So sorry to hear that. Hope everything turns out well for you and your family.

  12. #27
    Quote Originally Posted by OdontoBear66 View Post
    Forget the blame game. It matters not whether Repub or Dem to me. What matters is that choices were made at some point that funding "upkeep" for this particular infrastructure and others were given up to spend money in other arenas. For example, were this an HOA, there would be major lawsuits for not funding the 20/30 year plans. If you start a project keep it up. If not don't start it. This is not looking back and having funding causing increased taxes that would be political suicide. This is taking on the next project at the expense of keeping this one up. The first Gov. Pat Brown did an excellent job of building freeways, dams, bridges, etc. The future of those projects was robbed by adding more services down the line that took from their upkeep, much like Lyndon Johnson robbing the Social Security fund for his Social Welfare programs. If you have the money fine. If not, don't do it. In the latter case the power of compounding interest was lost forever, and now we debate the future of Social Security. Stupid is as stupid does.
    I'm not privy to these details, but maybe they had money slated for upkeep when the project was originated, but like everything else, the costs of the upkeep were projected inaccurately or other higher priority issues takes place.

  13. #28
    Quote Originally Posted by tc3590 View Post
    My family and I had to evacuate last night. We are 30 minutes from the dam. We took off from Marysville around 6 and got to Roseville around 8. 30 minute drive turned into 2 hours but it could have been a lot worse.
    Are you getting the feeling that this is precautionary? Good luck.

  14. #29
    My college roommate was from Oroville (he's the DA there now); needless to say I heard plenty about That Dam Project.
    First it is earthen fill covered with a concrete shell to prevent erosion of the earth. This is an ancient construction method
    used for millennia, a hard shell covering a soft core. The Failed spillway was constructed the same way. Once the concrete
    spillway shell failed rapid erosion of the soft core produced a massive hole. I've known about Oroville for a long time,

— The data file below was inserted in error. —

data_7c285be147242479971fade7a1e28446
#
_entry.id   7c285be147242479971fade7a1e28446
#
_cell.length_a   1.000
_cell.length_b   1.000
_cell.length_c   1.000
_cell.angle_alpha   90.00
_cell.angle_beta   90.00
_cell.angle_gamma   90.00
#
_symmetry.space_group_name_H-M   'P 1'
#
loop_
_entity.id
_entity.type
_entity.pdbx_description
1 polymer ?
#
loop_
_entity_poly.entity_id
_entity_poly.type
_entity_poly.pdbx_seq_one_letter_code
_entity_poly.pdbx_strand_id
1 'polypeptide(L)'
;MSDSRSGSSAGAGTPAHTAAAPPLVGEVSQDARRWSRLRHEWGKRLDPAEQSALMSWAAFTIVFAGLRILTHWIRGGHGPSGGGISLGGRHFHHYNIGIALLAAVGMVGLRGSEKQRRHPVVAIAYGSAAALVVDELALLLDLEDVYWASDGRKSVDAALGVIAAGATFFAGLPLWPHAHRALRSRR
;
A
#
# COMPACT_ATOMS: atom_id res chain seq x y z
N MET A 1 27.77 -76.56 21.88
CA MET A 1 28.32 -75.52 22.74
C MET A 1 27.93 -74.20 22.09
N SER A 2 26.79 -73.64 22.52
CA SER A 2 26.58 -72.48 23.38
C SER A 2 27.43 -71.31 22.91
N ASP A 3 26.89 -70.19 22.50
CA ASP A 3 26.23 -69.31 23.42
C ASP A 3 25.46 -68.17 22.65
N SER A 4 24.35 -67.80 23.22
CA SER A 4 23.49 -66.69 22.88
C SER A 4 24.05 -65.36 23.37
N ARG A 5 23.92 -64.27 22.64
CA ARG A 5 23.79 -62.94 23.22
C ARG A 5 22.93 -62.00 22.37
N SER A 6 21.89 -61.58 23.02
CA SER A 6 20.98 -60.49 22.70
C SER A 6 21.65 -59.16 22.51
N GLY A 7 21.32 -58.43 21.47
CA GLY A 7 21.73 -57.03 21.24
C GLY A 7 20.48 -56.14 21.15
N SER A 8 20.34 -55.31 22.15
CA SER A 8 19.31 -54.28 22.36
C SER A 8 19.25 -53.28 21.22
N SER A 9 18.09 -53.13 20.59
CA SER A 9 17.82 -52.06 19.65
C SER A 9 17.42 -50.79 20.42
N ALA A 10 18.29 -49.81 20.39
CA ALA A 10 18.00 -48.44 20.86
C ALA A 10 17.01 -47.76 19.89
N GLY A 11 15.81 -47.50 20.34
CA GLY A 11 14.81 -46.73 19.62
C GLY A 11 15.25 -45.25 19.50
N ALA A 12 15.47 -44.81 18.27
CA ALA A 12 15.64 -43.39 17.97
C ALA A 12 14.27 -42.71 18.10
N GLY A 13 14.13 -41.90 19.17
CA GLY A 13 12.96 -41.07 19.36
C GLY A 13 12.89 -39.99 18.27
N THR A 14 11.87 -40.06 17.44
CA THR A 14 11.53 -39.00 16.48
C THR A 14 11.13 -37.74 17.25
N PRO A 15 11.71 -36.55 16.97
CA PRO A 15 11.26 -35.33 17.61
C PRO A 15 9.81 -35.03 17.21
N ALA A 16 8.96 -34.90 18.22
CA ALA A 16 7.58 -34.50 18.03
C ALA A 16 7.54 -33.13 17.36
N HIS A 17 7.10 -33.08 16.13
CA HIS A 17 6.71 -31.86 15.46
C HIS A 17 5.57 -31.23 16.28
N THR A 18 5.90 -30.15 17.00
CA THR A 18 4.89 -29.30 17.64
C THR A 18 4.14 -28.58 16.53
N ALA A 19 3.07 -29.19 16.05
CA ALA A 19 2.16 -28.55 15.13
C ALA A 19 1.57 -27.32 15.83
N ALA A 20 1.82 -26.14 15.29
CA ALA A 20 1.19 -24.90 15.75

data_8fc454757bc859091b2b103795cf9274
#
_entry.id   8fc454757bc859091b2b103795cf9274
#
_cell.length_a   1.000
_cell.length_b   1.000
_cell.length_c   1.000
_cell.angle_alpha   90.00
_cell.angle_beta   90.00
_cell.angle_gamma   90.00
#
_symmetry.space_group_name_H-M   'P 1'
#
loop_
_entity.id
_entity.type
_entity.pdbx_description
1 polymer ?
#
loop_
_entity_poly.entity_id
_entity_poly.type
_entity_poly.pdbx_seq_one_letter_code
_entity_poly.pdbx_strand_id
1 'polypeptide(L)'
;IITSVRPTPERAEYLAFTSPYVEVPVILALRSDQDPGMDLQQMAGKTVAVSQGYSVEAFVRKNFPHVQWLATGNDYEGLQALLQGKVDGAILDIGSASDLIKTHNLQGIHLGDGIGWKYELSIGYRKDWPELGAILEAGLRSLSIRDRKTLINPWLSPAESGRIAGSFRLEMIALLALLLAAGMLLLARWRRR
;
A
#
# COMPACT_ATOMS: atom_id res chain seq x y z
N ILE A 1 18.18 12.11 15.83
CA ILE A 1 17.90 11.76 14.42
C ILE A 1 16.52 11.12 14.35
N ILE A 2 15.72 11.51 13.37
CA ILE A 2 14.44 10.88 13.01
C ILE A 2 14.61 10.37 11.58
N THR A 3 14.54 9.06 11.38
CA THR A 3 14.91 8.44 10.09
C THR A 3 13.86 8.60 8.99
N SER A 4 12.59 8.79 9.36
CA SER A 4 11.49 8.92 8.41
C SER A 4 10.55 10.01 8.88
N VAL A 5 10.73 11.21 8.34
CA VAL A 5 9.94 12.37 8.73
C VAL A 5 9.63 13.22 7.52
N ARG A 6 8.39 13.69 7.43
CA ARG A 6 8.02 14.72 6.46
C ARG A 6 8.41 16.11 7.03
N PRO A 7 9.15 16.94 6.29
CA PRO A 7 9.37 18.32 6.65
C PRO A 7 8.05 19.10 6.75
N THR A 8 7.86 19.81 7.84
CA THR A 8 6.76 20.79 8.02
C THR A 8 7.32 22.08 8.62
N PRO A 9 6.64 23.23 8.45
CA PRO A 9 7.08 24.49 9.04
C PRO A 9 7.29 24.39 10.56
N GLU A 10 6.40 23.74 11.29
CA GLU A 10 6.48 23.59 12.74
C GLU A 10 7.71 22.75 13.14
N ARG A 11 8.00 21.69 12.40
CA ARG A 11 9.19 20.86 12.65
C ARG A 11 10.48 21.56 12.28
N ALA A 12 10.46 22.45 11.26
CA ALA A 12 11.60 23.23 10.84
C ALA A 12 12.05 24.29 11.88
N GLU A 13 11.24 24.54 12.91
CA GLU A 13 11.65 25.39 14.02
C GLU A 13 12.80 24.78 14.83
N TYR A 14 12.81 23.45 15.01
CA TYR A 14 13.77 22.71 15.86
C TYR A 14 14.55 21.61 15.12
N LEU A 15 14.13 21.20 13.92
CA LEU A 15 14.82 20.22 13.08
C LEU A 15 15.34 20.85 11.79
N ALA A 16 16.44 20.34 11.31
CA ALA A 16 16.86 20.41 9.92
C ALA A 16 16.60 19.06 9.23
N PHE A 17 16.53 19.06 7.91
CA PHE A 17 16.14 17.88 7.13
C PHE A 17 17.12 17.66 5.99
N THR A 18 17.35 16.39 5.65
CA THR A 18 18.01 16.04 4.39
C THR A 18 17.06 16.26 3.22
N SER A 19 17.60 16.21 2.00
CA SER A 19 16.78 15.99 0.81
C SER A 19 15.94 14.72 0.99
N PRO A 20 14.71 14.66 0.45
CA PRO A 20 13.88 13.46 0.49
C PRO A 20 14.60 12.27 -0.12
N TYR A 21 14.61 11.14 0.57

there are several similar dams in California, the long delayed New Melones dam near Sonora for example; Trinity...

    There are a relatively few all concrete dams in the state, Hetch Hetchy may be the most famous, Shasta Dam is the largest;
    being all concrete they are much less massive, but do not have a vulnerable soft core. Their chief danger is water cutting
    a path around the concrete structure; one reason that like Hoover they typically are located in rock walled canyons as
    opposed to dirt slopes like Oroville and Trinity. Once the concrete skin/shell of an earthen fill dam is breached, erosion can
    produce sinkholes and ultimate failure is a possibility. The erosion can move laterally, which is why the spillway was not
    located next to the dam itself but separated by the 'hill'. I saw images of the water flowing over the dam itself. That is bad
    news for an earthen dam is not always hardened on the back side.

    We can talk about maintenance, but this is really a problem of poor water management.

    Dam managers do not fill up dams in the winter; they hold the level down to be able to contain the forecast spring runoff
    (roughly 15-20% of capacity). Somebody made a big miscalculation; allowing the dam to fill up in the middle of the
    winter. There is also the issue of shoreline covered by waters from the dam. When full Shasta Lake has 365 miles of shoreline
    compared to 160 miles for a full Oroville. When the waterlevel at Shasta is 60 feet from the top, the shoreline shrinks nearly
    70 miles. When the waterlevel drops 137 feet the shoreline has shrunk over 160 miles; the impact on lake businesses, recreation
    and neighbors is magnified by drops in water level. I suspect, for some reason, Oroville operators were maintaining the lake water
    level higher than might have been advised. The Corps may have dictated maximum downstream flow rates to prevent damaging
    downstream structures like levees, bridges, piers, etc... and that flow rate wasn't enough to drop the Oroville water level to safe levels.

    It's a lot like driving 130mph on tires rated for 110mph and experiencing a blowout; yes the tires failed, but why the need to drive 130mph?


    Quote Originally Posted by Sebastabear View Post
    But that's a mountain. That's not going to "give" in the same way as the cement structure failing would. Sure there could be erosion, but not "failure". The crazy thing is the spillway itself. Can't see it from this picture but there's a pretty good hole right in the middle of that. That could definitely grow and take out everything below the hole (including the spillway itself). Super bad.
    Last edited by sp4149; 02-13-2017 at 11:43 AM.

  15. #30
    "Drought will likely persist through the winter in many regions currently experiencing drought, including much of California and the Southwest"

    http://www.noaa.gov/media-release/us...r-wetter-north

    The California legislature passed 898 new laws that went into affect in 2017.